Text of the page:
Schedule A, paragraph I formerly read, “To the extent allowed by law, the Town of Rensselaerville Board of Ethics shall be exempt from the Freedom of Information Law and from the Open Meetings Law.”
Nickelsberg, in favor of transparency, proposed that the words “exempt from” be changed to “subject to.” After some discussion, his proposed change was passed unanimously.
“I wanted to make sure that, in any way possible, we give anybody in town information under the Freedom of Information Law,” Nickelsberg explained. “We need to aggressively get that information and aggressively interpret the law. We’re going to err on the side of full disclosure. Of course, that’s subject to interpretation of a lawyer.”
Nickelsberg had no such luck with his other amendments.
“One thing I said was that all officials should recuse themselves from voting on employment or salaries of an immediate family member, inclusive of parent, spouse, and child,” Nickelsberg said.
Earlier this year, councilman Gary Chase voted on his mother taking the position of clerk to the highway superintendent; he also voted on her salary. His father, G. John Chase, is current highway superintendent.
Nickelsberg was also hoping for a vote in favor of giving the board of ethics decision-making power, rather than leaving it as a body that renders advisory opinions.
“The board of ethics doesn’t have any authority to enforce anything, and they’re going to be appointed by the town board,” he said. “In this case, what we’ve said is that we’ve put the ethics down, and we said that the town board picks the board of ethics.”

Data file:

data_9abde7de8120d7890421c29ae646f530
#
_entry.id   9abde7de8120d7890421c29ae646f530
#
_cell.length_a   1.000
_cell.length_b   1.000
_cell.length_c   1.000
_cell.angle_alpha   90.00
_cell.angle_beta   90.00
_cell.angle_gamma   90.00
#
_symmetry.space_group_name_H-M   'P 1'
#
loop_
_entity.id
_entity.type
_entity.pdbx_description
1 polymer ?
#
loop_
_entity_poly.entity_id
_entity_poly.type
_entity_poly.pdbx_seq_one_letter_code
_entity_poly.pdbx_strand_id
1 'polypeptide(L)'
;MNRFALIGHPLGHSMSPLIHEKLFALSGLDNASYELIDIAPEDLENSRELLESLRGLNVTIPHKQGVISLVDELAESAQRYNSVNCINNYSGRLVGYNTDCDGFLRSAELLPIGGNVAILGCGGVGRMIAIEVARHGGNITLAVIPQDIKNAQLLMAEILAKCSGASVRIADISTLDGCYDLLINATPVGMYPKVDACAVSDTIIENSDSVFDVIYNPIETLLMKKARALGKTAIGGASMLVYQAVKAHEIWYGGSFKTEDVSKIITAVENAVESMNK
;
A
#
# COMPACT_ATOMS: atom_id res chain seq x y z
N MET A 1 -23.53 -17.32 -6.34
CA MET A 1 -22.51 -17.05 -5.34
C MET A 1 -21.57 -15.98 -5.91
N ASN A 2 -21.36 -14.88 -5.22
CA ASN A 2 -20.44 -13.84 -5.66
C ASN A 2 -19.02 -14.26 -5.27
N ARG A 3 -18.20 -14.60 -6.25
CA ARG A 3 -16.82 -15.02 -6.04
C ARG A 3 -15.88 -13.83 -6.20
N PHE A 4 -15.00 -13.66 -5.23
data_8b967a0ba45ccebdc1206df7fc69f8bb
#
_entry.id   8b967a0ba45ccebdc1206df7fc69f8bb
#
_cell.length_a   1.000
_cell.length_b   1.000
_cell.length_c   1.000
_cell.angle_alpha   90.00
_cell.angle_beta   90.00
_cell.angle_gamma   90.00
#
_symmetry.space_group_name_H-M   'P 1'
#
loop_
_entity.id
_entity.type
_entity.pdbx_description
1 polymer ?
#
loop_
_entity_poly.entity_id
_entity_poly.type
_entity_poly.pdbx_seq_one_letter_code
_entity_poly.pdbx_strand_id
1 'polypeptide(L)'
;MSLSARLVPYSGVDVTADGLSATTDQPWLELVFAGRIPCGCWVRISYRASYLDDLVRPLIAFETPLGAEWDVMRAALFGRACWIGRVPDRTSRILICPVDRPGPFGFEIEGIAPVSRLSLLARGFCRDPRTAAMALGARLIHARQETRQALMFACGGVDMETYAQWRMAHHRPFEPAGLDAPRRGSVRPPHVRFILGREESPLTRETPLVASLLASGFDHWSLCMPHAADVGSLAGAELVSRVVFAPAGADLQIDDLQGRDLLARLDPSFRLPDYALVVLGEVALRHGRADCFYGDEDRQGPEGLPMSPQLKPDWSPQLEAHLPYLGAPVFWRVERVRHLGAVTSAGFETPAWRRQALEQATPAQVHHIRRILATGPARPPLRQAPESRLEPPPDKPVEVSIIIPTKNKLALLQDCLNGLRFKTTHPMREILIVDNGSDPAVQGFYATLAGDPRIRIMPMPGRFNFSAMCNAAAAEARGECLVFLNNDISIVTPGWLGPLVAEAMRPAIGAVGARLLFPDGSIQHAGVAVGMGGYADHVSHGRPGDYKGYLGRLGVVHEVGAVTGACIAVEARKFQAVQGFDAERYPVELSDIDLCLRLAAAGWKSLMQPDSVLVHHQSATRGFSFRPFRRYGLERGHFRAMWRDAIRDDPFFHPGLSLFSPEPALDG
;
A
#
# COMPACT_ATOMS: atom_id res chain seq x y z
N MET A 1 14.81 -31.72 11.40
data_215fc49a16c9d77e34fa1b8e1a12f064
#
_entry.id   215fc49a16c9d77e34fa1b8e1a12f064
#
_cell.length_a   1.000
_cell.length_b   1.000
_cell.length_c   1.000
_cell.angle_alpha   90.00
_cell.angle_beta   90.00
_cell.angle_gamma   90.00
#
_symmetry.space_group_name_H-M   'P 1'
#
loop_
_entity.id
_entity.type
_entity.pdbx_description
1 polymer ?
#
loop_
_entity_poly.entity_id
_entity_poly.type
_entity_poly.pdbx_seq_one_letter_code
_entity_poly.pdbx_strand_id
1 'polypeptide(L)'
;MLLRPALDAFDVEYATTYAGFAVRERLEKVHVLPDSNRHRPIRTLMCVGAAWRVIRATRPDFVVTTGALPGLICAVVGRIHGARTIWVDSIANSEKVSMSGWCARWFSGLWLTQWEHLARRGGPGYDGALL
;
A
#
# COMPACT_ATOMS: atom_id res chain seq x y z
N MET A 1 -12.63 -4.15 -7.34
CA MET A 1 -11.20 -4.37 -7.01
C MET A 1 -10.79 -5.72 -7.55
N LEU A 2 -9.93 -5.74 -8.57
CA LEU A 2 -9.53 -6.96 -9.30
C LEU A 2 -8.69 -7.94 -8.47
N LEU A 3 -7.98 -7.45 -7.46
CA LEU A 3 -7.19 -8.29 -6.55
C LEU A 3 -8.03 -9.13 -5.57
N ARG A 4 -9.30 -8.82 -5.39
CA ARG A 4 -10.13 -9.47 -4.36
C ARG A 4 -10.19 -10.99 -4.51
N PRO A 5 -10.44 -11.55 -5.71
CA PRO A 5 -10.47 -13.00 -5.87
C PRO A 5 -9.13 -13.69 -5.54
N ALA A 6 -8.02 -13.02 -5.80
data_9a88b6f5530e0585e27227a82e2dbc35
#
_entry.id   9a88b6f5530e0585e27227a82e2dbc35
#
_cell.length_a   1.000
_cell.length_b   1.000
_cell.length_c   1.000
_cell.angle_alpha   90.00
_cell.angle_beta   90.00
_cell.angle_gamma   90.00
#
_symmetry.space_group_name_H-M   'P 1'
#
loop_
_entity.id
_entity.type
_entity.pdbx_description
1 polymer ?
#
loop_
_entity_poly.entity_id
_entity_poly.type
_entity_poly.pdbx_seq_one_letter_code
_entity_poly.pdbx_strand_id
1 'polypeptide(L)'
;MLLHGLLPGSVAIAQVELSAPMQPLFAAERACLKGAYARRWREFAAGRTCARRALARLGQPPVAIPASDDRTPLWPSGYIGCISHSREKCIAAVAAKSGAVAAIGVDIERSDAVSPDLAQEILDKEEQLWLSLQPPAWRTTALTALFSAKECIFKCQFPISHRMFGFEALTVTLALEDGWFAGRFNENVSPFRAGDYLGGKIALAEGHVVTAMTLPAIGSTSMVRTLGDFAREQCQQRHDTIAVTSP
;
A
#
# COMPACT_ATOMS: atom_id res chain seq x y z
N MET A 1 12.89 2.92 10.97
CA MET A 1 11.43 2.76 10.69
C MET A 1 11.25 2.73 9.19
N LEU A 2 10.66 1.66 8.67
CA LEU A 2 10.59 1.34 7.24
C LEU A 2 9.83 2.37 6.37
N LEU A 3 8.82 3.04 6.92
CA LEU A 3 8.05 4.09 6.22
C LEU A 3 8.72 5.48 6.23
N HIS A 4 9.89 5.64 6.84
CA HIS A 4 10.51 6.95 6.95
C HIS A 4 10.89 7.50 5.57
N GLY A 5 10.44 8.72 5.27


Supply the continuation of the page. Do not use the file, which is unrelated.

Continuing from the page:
He said that he has two problems with this.
“First of all, they’re going to pick their friends and family members just like they did in January of this year,” he said. “And secondly, the board that they do pick has no power whatsoever.”
Another of his desired changes referred to a line on the first page of the code of ethics, which states that officers and employees of Rensselaerville shall not accept gifts greater than or equal to $25 in value. “I wanted take the $25 and take it down to zero as far as gifts that are allowed,” said Nickelsberg.
But whether it be favoring transparency, or giving the board of ethics the power to decide, Nickelsberg said, “the rules need to be absolute.”
In other business, the town board:
Heard from town attorney Joseph Catalano that American Tower said it would conduct a structural analysis of a cell phone tower in the town that has been called “structurally unsound,” though American Tower claims that the tower has no structural problems. [See www.altamontenterprise.com, under archives for Aug. 28 in Rensselaerville];
Scheduled budget workshops for Tuesday, Sept. 23; Wednesday, Sept. 24; and Thursday, Sept. 25, at 7 p.m.;
Heard from Clerk Kathleen Hallenbeck that she will present a tentative budget to the board on Oct. 2;
Unanimously accepted Tylor Lee and Josh Chase as members of the Medusa Fire Company; and
Voted unanimously to keep the town newsletter, and to purchase a new copy machine with printing and stapling capabilities, allowing the town newsletter to be produced entirely in-house.